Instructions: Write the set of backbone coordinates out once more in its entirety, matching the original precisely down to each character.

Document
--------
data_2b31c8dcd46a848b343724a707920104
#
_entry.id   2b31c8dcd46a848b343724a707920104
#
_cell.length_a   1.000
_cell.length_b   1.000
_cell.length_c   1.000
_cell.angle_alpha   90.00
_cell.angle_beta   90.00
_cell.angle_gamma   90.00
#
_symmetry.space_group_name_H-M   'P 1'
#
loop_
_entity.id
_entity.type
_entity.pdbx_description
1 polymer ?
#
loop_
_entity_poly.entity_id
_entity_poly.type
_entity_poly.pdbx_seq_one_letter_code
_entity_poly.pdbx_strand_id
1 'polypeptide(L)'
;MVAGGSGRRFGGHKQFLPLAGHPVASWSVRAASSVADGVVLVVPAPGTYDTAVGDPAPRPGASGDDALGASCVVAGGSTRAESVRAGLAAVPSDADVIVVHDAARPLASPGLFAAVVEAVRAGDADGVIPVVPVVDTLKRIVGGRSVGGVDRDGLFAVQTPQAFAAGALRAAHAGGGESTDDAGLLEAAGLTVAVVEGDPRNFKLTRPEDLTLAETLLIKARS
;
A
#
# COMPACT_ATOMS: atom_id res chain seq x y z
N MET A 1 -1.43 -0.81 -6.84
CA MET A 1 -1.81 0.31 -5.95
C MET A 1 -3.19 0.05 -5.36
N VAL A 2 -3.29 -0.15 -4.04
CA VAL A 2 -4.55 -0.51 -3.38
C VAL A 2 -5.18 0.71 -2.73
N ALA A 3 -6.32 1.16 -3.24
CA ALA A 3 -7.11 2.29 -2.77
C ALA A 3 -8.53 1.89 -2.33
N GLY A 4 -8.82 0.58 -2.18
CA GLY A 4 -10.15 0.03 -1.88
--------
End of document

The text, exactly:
data_2b31c8dcd46a848b343724a707920104
#
_entry.id   2b31c8dcd46a848b343724a707920104
#
_cell.length_a   1.000
_cell.length_b   1.000
_cell.length_c   1.000
_cell.angle_alpha   90.00
_cell.angle_beta   90.00
_cell.angle_gamma   90.00
#
_symmetry.space_group_name_H-M   'P 1'
#
loop_
_entity.id
_entity.type
_entity.pdbx_description
1 polymer ?
#
loop_
_entity_poly.entity_id
_entity_poly.type
_entity_poly.pdbx_seq_one_letter_code
_entity_poly.pdbx_strand_id
1 'polypeptide(L)'
;MVAGGSGRRFGGHKQFLPLAGHPVASWSVRAASSVADGVVLVVPAPGTYDTAVGDPAPRPGASGDDALGASCVVAGGSTRAESVRAGLAAVPSDADVIVVHDAARPLASPGLFAAVVEAVRAGDADGVIPVVPVVDTLKRIVGGRSVGGVDRDGLFAVQTPQAFAAGALRAAHAGGGESTDDAGLLEAAGLTVAVVEGDPRNFKLTRPEDLTLAETLLIKARS
;
A
#
# COMPACT_ATOMS: atom_id res chain seq x y z
N MET A 1 -1.43 -0.81 -6.84
CA MET A 1 -1.81 0.31 -5.95
C MET A 1 -3.19 0.05 -5.36
N VAL A 2 -3.29 -0.15 -4.04
CA VAL A 2 -4.55 -0.51 -3.38
C VAL A 2 -5.18 0.71 -2.73
N ALA A 3 -6.32 1.16 -3.24
CA ALA A 3 -7.11 2.29 -2.77
C ALA A 3 -8.53 1.89 -2.33
N GLY A 4 -8.82 0.58 -2.18
CA GLY A 4 -10.15 0.03 -1.88